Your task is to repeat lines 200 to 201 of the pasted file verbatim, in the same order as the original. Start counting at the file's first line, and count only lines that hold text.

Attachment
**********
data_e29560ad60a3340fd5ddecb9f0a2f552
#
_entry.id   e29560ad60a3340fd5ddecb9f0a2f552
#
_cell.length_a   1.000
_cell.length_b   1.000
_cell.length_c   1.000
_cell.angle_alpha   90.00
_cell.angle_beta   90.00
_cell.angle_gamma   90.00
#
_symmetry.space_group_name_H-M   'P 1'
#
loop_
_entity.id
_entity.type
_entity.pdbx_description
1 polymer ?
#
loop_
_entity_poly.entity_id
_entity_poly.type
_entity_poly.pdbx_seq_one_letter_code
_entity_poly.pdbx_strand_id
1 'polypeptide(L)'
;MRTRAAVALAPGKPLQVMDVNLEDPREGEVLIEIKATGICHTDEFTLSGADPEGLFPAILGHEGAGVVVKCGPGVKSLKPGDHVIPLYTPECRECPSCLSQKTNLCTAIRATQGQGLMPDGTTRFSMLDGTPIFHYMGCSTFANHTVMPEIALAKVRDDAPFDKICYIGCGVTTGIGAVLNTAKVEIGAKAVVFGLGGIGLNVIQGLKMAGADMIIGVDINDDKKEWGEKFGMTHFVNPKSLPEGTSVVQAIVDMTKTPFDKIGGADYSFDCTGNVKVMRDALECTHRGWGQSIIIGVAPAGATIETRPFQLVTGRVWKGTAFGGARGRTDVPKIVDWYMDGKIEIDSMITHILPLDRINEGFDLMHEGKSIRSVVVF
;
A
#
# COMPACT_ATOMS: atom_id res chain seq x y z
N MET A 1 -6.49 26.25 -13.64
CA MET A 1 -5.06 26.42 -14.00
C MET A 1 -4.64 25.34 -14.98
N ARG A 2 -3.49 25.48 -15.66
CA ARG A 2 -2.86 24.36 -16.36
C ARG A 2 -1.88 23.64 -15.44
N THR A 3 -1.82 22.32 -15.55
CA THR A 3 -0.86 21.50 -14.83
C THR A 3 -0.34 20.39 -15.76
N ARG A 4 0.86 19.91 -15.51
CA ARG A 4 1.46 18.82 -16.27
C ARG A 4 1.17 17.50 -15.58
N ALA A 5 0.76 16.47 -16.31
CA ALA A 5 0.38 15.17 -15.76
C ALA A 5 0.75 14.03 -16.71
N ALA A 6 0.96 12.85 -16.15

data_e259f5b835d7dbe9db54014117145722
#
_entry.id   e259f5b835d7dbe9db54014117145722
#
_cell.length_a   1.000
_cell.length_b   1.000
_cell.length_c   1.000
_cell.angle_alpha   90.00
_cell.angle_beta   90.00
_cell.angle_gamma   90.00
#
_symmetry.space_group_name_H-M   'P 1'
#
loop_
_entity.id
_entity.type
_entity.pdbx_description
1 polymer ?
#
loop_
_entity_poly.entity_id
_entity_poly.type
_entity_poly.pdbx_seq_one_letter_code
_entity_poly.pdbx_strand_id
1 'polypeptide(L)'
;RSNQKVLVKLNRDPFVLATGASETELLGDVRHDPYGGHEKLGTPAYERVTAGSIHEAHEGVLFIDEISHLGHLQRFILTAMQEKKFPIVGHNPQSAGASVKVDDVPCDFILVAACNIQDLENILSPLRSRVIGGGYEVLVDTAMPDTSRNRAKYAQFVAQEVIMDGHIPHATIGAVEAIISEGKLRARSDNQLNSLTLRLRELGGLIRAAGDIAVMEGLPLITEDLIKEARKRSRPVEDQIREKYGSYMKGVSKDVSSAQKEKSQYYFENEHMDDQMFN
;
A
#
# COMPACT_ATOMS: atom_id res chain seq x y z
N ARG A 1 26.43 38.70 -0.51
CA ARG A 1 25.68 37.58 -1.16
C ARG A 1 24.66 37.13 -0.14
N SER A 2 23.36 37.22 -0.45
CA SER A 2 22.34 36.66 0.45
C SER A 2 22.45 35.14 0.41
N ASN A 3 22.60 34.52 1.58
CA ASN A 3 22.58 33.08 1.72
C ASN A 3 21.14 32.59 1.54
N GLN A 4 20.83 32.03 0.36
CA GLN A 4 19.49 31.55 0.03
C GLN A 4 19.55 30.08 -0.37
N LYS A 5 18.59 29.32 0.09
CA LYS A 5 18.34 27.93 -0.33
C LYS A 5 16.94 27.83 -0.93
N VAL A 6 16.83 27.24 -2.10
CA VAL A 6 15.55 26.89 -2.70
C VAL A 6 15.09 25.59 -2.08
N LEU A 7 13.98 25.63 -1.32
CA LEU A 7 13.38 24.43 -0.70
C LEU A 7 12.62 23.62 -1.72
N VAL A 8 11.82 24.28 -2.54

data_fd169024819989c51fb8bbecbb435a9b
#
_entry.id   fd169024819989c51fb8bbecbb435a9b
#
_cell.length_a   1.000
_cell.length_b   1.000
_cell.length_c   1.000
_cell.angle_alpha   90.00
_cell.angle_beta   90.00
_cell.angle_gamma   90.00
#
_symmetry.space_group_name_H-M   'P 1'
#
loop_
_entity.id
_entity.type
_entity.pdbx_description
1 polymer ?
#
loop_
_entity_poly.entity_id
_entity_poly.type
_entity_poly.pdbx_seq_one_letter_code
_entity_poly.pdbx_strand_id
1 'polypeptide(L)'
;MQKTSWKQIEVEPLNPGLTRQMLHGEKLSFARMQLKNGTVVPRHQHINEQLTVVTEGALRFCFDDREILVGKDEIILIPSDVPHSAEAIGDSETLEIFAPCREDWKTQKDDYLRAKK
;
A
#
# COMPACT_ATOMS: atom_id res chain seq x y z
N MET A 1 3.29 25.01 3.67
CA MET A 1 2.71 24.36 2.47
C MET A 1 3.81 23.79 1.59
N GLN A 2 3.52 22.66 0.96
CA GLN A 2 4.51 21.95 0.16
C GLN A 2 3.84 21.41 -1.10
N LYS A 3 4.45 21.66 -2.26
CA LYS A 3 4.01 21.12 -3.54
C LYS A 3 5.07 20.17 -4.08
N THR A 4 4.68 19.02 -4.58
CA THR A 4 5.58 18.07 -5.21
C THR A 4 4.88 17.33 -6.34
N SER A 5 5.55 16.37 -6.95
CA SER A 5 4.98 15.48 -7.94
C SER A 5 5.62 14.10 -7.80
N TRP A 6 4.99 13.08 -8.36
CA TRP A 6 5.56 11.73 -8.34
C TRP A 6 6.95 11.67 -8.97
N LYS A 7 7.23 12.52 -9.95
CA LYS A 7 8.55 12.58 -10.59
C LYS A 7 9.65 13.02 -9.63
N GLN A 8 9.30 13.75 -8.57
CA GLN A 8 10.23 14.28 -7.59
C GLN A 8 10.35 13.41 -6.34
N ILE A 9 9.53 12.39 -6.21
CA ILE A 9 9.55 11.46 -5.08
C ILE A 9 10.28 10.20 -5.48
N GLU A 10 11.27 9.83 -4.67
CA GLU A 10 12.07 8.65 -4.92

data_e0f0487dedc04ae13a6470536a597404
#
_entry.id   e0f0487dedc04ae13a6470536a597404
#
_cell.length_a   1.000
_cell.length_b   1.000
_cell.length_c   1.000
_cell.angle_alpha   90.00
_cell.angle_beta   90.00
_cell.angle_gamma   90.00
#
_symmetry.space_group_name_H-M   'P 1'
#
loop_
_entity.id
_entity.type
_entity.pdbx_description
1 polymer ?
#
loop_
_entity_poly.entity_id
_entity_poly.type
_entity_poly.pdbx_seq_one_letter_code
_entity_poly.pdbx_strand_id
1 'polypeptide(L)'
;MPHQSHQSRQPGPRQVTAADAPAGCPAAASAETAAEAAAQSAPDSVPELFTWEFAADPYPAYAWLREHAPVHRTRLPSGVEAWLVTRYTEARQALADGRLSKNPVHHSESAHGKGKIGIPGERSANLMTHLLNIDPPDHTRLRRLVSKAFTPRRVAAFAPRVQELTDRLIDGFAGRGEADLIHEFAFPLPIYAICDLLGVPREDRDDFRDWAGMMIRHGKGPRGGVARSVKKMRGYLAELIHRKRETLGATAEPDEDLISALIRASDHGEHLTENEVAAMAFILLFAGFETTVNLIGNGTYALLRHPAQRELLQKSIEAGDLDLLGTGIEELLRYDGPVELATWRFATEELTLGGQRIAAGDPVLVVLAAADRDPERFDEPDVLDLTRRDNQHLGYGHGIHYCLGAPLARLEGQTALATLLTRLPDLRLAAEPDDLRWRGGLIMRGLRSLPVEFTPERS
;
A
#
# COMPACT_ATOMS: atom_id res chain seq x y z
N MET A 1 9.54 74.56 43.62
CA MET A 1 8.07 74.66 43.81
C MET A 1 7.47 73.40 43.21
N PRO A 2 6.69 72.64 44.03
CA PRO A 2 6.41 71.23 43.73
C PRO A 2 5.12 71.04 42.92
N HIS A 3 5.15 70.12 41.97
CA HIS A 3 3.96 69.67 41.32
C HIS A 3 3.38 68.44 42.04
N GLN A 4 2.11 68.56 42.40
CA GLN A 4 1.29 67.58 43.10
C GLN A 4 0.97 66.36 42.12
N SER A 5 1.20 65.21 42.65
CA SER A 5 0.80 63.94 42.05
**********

N SER A 5 1.20 65.21 42.65
CA SER A 5 0.80 63.94 42.05